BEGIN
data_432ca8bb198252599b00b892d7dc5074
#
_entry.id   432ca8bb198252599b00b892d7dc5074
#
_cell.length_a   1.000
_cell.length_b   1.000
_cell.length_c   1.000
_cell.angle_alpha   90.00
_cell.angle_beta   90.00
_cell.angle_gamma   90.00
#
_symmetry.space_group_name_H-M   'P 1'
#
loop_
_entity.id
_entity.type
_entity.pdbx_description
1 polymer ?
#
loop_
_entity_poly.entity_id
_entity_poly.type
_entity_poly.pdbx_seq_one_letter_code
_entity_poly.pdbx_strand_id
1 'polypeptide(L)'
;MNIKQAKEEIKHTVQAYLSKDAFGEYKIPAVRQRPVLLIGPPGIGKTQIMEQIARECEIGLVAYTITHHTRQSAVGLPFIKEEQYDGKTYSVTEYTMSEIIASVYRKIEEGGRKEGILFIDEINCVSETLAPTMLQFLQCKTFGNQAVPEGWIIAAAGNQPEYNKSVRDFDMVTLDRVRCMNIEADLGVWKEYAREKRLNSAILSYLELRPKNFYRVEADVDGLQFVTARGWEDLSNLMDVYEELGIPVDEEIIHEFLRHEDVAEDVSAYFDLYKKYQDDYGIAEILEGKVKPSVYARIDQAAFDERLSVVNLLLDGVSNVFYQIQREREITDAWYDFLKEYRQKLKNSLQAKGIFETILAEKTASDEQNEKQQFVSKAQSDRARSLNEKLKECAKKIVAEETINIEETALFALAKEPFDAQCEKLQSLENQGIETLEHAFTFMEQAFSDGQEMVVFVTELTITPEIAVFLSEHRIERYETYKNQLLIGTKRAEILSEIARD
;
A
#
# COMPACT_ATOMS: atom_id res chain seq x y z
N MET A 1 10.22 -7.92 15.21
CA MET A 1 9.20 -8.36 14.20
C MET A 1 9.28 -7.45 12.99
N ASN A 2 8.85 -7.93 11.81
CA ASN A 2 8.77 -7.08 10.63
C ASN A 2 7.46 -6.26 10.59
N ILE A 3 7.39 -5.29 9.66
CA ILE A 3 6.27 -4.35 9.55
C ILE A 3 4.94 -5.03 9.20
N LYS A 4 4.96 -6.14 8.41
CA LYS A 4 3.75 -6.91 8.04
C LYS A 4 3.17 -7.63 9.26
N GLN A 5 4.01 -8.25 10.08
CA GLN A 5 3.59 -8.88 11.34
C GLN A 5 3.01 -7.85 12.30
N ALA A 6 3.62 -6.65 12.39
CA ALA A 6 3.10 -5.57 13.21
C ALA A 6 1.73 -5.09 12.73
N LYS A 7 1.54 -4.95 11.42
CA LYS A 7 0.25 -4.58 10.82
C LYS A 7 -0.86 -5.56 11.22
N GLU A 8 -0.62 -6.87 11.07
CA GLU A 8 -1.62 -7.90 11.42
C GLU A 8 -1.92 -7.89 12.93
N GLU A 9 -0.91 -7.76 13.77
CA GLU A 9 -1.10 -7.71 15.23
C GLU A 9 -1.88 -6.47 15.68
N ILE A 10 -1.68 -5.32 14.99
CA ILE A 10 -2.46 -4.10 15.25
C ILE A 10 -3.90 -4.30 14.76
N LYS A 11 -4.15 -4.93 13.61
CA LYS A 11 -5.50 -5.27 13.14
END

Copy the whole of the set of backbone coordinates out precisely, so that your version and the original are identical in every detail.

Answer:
data_432ca8bb198252599b00b892d7dc5074
#
_entry.id   432ca8bb198252599b00b892d7dc5074
#
_cell.length_a   1.000
_cell.length_b   1.000
_cell.length_c   1.000
_cell.angle_alpha   90.00
_cell.angle_beta   90.00
_cell.angle_gamma   90.00
#
_symmetry.space_group_name_H-M   'P 1'
#
loop_
_entity.id
_entity.type
_entity.pdbx_description
1 polymer ?
#
loop_
_entity_poly.entity_id
_entity_poly.type
_entity_poly.pdbx_seq_one_letter_code
_entity_poly.pdbx_strand_id
1 'polypeptide(L)'
;MNIKQAKEEIKHTVQAYLSKDAFGEYKIPAVRQRPVLLIGPPGIGKTQIMEQIARECEIGLVAYTITHHTRQSAVGLPFIKEEQYDGKTYSVTEYTMSEIIASVYRKIEEGGRKEGILFIDEINCVSETLAPTMLQFLQCKTFGNQAVPEGWIIAAAGNQPEYNKSVRDFDMVTLDRVRCMNIEADLGVWKEYAREKRLNSAILSYLELRPKNFYRVEADVDGLQFVTARGWEDLSNLMDVYEELGIPVDEEIIHEFLRHEDVAEDVSAYFDLYKKYQDDYGIAEILEGKVKPSVYARIDQAAFDERLSVVNLLLDGVSNVFYQIQREREITDAWYDFLKEYRQKLKNSLQAKGIFETILAEKTASDEQNEKQQFVSKAQSDRARSLNEKLKECAKKIVAEETINIEETALFALAKEPFDAQCEKLQSLENQGIETLEHAFTFMEQAFSDGQEMVVFVTELTITPEIAVFLSEHRIERYETYKNQLLIGTKRAEILSEIARD
;
A
#
# COMPACT_ATOMS: atom_id res chain seq x y z
N MET A 1 10.22 -7.92 15.21
CA MET A 1 9.20 -8.36 14.20
C MET A 1 9.28 -7.45 12.99
N ASN A 2 8.85 -7.93 11.81
CA ASN A 2 8.77 -7.08 10.63
C ASN A 2 7.46 -6.26 10.59
N ILE A 3 7.39 -5.29 9.66
CA ILE A 3 6.27 -4.35 9.55
C ILE A 3 4.94 -5.03 9.20
N LYS A 4 4.96 -6.14 8.41
CA LYS A 4 3.75 -6.91 8.04
C LYS A 4 3.17 -7.63 9.26
N GLN A 5 4.01 -8.25 10.08
CA GLN A 5 3.59 -8.88 11.34
C GLN A 5 3.01 -7.85 12.30
N ALA A 6 3.62 -6.65 12.39
CA ALA A 6 3.10 -5.57 13.21
C ALA A 6 1.73 -5.09 12.73
N LYS A 7 1.54 -4.95 11.42
CA LYS A 7 0.25 -4.58 10.82
C LYS A 7 -0.86 -5.56 11.22
N GLU A 8 -0.62 -6.87 11.07
CA GLU A 8 -1.62 -7.90 11.42
C GLU A 8 -1.92 -7.89 12.93
N GLU A 9 -0.91 -7.76 13.77
CA GLU A 9 -1.10 -7.71 15.23
C GLU A 9 -1.88 -6.47 15.68
N ILE A 10 -1.68 -5.32 14.99
CA ILE A 10 -2.46 -4.10 15.25
C ILE A 10 -3.90 -4.30 14.76
N LYS A 11 -4.15 -4.93 13.61
CA LYS A 11 -5.50 -5.27 13.14